How Can I Decorate My Home Like a Parisian?

If you’ve ever wondered: How can I decorate my home like a Parisian?

I have good news: It’s easier than it looks. It’s true that Paris apartments often have beautiful bones — it’s a small city, with much century-old housing stock (though plenty of new as well). In general, though, it’s not that hard to find a beautiful apartment with beautiful moldings and parquet floors.

That said, a Parisian apartment can be procured the old-fashioned American way: by buying it. Parquet floors can be laid by hand. Oil portraits can be purchased on Etsy or Selency. A grand, antique mirror is only as far as 1st Dibs.

Generally, I think that there’s a native way of styling apartment that’s unique to wherever you are — a Brooklyn apartment wants to be a Brooklyn apartment while a Miami apartment wants to be a Miami apartment, and ditto in San Antonio or Seattle: All of these places have different amounts of sunlight, sun intensity, color temperature, and local vintage stock. In that sense, I’d say that if you’re really asking yourself “How can I decorate my home like a Parisian?” — the answer may very well be to just move to Paris. (And oh, hey, here’s a post that explains how to do exactly that.) But if you’re looking for a couple grace notes, here and there, these below will get the job done.

1. White walls
Like everyone else, Parisian apartments are hugely impacted by their environments — which means that sunlight is always at a premium. (We’re so far north that we’re equivalent with Nova Scotia, not New York.) During the winter, the sun doesn’t rise until after 9 a.m. — and from November through March, gray skies are the norm. That means a preference for light-reflecting white walls, just like you’ll see in Scandinavia. Seen above: An apartment in the Marais

parquet floors paris

2. Hardwood floors
I don’t think I’ve ever been in a French apartment without hardwood floors — the older the better. There’s nothing — nothing! — more beautiful in the world of Parisian interiors than wood parquet floors. These can be hard to replicate on anything like a budget, but there are DIYs all over the internet. Seen here: an apartment in the 16th

How can I decorate my home like a Parisian moldings

3. Moldings
Castle-chic! Nothing says “royal interiors” (uh this may or may not be your intended look???) like moldings — even better if they’re all in a single color. I always thought moldings were something you either had or didn’t have — a “bones of the space” kind of thing — but turns out you can get them at Home Depot. Who knew?? Pas moi. Here’s more info on the different types from Bob Vila.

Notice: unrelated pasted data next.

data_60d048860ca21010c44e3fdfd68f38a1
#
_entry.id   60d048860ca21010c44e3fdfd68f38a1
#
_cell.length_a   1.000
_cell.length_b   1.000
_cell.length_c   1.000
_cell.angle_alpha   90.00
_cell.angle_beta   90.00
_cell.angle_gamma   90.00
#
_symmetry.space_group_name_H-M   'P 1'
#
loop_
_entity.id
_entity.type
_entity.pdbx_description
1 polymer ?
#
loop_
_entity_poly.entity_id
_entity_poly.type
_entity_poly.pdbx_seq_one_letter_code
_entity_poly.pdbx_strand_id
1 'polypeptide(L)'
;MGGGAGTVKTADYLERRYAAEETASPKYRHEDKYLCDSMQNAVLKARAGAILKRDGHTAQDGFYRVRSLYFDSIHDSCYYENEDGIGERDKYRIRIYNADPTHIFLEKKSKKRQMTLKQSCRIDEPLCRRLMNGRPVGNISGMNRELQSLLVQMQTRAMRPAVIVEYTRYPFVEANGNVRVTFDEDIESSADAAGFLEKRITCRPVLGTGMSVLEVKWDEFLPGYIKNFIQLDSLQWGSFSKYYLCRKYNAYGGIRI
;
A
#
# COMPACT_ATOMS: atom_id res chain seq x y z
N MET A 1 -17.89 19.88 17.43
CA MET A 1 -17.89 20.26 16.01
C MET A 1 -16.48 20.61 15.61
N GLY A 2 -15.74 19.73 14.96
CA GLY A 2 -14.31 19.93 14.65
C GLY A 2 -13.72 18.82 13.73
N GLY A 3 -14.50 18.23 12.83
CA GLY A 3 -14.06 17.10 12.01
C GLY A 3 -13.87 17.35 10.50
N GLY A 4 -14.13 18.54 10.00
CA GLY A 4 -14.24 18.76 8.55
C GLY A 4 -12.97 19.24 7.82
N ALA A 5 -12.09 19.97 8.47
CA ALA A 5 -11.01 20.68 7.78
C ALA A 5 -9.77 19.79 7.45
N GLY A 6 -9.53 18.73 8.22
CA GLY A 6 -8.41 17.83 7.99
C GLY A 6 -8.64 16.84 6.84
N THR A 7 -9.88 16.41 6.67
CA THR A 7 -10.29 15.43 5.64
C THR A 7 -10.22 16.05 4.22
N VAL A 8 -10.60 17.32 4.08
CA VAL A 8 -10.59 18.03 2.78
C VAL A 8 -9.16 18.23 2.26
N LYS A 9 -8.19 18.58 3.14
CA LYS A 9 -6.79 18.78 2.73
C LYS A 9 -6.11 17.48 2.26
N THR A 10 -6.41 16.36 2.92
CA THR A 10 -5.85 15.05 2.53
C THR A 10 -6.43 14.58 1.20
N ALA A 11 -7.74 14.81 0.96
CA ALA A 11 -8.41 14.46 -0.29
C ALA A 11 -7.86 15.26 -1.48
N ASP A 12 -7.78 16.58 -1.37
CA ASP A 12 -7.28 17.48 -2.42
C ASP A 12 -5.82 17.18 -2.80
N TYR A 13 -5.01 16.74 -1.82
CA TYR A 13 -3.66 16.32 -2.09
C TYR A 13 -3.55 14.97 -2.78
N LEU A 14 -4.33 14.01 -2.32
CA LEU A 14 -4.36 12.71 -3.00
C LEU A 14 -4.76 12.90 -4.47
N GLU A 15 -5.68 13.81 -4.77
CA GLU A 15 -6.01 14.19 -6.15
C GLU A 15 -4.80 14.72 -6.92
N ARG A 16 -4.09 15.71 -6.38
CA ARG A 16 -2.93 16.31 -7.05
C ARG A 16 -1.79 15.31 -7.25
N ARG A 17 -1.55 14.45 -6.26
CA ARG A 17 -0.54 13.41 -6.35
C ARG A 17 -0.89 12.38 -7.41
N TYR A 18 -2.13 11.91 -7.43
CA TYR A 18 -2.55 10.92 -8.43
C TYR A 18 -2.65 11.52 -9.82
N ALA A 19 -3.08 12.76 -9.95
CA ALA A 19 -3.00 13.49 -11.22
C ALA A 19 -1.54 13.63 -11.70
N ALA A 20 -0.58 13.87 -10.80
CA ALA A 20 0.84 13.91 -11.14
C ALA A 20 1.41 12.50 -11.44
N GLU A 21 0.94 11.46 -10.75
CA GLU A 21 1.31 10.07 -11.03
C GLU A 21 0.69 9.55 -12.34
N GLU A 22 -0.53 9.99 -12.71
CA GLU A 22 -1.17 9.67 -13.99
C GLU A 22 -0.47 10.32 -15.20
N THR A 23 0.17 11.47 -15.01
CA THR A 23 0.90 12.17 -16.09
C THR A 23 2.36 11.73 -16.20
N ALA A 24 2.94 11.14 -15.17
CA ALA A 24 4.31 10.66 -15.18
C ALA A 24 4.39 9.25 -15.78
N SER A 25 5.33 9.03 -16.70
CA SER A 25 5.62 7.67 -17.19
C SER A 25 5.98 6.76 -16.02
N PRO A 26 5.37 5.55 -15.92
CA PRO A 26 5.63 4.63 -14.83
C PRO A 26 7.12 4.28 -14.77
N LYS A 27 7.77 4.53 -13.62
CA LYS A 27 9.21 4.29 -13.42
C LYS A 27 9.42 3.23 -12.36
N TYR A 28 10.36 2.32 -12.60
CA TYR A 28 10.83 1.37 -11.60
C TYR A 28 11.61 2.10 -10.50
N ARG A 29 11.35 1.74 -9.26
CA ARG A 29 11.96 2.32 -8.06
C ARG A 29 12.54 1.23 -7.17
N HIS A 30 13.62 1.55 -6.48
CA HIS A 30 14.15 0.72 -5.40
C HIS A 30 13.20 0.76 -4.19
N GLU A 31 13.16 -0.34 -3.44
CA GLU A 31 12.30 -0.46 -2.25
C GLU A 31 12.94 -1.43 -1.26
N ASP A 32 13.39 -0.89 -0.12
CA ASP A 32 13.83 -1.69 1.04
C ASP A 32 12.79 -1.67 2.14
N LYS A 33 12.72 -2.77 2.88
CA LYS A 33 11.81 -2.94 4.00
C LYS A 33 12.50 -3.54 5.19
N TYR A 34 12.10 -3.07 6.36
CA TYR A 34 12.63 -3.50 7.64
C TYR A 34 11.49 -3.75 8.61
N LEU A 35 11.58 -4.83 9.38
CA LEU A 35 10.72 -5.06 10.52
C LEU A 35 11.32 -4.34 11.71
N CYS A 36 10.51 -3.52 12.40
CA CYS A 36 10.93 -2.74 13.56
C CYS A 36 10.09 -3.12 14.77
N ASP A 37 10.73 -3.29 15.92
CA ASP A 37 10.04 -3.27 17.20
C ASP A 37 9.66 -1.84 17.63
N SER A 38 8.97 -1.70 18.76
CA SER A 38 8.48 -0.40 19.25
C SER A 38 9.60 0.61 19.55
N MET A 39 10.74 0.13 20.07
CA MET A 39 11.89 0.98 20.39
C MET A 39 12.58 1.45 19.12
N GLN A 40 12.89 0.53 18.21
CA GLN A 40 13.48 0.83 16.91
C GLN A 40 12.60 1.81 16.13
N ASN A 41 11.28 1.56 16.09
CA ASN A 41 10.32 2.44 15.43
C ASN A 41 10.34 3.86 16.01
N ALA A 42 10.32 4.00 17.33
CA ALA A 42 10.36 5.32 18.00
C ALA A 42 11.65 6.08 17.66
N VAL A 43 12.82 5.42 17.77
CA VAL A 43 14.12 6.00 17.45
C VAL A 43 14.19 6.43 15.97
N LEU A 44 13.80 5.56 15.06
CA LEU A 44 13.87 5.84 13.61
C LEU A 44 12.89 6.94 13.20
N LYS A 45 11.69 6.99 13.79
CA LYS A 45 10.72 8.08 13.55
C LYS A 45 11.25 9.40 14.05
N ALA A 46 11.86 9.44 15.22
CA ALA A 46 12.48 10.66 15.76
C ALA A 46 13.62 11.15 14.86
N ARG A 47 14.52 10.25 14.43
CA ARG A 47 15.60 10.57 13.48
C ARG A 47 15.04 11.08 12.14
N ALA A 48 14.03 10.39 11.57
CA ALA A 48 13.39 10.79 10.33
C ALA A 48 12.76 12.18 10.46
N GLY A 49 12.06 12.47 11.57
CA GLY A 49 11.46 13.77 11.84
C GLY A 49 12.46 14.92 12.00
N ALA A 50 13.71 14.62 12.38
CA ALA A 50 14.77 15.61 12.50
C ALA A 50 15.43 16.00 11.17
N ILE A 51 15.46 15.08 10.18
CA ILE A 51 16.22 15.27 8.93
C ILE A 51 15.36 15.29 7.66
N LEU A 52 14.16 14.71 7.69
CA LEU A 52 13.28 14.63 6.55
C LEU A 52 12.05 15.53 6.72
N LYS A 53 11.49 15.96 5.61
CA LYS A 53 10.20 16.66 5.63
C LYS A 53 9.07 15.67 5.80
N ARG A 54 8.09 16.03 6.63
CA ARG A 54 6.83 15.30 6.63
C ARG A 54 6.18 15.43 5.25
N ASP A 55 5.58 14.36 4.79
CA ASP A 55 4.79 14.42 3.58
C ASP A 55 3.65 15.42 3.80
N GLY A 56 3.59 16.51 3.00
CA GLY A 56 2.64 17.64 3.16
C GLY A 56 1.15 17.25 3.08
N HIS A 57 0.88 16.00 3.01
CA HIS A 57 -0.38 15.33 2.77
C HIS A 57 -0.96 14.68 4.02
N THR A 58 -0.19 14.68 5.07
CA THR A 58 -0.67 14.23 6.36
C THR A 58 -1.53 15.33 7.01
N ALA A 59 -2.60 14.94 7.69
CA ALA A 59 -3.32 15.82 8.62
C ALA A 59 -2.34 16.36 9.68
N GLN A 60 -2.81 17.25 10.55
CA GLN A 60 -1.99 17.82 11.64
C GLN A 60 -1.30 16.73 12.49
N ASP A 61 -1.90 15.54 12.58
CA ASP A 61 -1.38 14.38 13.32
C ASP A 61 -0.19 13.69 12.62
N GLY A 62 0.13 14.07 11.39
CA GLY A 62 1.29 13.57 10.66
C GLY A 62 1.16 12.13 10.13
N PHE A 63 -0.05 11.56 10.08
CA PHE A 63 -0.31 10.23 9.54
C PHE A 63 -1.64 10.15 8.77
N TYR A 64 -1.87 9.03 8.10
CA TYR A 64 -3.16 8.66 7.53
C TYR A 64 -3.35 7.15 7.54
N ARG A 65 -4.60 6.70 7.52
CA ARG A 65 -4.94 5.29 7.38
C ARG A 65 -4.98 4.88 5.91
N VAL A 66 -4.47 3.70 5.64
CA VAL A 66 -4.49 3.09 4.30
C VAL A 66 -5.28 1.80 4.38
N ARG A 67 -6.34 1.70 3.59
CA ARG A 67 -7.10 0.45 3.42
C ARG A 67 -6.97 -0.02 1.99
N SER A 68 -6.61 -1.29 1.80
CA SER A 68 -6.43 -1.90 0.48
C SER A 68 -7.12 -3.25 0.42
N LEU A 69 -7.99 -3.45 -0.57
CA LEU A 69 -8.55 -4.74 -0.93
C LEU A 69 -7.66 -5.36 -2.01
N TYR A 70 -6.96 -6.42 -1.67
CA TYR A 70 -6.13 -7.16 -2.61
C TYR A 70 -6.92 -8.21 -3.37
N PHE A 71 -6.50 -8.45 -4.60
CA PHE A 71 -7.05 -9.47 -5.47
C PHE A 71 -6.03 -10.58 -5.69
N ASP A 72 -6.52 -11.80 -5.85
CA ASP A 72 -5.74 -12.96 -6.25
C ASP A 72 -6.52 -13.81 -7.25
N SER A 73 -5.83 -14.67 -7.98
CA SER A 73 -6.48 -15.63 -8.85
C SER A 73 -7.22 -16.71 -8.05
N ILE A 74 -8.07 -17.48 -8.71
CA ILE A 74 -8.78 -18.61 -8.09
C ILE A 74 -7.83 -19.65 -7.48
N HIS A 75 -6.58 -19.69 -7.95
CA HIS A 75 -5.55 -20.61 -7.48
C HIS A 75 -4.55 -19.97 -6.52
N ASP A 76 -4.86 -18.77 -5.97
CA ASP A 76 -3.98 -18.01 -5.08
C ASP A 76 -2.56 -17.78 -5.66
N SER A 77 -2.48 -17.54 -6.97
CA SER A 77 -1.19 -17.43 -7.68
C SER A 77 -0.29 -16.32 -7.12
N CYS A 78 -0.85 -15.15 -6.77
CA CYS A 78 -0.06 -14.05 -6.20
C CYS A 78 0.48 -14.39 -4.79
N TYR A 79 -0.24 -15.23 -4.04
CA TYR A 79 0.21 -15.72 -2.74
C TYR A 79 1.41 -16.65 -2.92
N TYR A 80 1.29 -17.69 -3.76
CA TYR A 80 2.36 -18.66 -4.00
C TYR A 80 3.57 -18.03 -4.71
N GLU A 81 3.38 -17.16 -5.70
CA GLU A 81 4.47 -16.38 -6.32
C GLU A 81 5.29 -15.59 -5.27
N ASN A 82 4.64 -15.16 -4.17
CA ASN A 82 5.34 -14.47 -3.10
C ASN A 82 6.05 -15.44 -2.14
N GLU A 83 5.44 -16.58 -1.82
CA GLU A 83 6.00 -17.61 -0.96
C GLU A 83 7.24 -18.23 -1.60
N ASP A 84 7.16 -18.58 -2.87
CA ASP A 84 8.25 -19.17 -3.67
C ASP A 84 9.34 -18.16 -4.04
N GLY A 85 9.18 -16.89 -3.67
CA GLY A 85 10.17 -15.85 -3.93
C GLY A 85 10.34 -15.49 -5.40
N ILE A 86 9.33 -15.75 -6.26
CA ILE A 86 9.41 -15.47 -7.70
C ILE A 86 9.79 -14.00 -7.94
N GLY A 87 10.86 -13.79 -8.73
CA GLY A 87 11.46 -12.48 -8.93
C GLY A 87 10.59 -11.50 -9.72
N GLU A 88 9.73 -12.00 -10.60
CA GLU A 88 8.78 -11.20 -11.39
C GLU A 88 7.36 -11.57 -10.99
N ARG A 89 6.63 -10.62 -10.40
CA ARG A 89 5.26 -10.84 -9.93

paris mirror

4. Grand mirror
So — here’s an example of some flashier moldings, but that’s actually not why we’re looking at this image. Forget the moldings (I love them but forget them) — we’re looking at that huge antique mirror. If you don’t feel like heading to Paris for a full range of options at the Clignancourt flea markets, a platform like 1st Dibs offers plenty — like those seen here. (I searched for French antique mirrors from through the 19th century.)

5. French vintage botanicals
Authentic French vintage botanicals are both easy to find and relatively inexpensive — a small one like the one pictured can cost under $10. If you’re looking for something bigger, French botanical posters are a lovely option as well . The best selection is on Etsy.

How can I decorate my home like a Parisian oil painting

6. Vintage portraits
Nothing classes up a joint faster than a vintage portrait — it’s basically the royal treatment. And even if the artist is unknown (or the painting unsigned) rather than, say, Goya painting the Spanish royal family, original art is a fantastic way to add character to a space. (And a Parisian vibe to any apartment.) I love the selection at Selency, though the sellers in France aren’t always (or usually) willing to ship to the U.S. — otherwise, Etsy has a great range, though it’s often much more expensive than Selency.

How can I decorate my home like a Parisian rattan

7. Rattan
Here, it cross-pollinates with the whole Jungalow look, but in France, rattan from the ’70s — a.k.a. rotin — was commonly used for chairs, mirrors, shelving, and more. For mirrors, the new ones can be a little cheesy; be sure you get a vintage one, but equally be sure that all the bits aren’t damaged. On Etsy, it can help to search for the French keywords (“miroir rotin”) as they often will ship to the U.S. and the prices are often equivalent to those in the U.S., even with shipping included. I also love rattan in vintage bookshelves and planters — and for those asking “How can I decorate my home like a Parisian specifically in the 1970s?”, here’s your shortcut.

 

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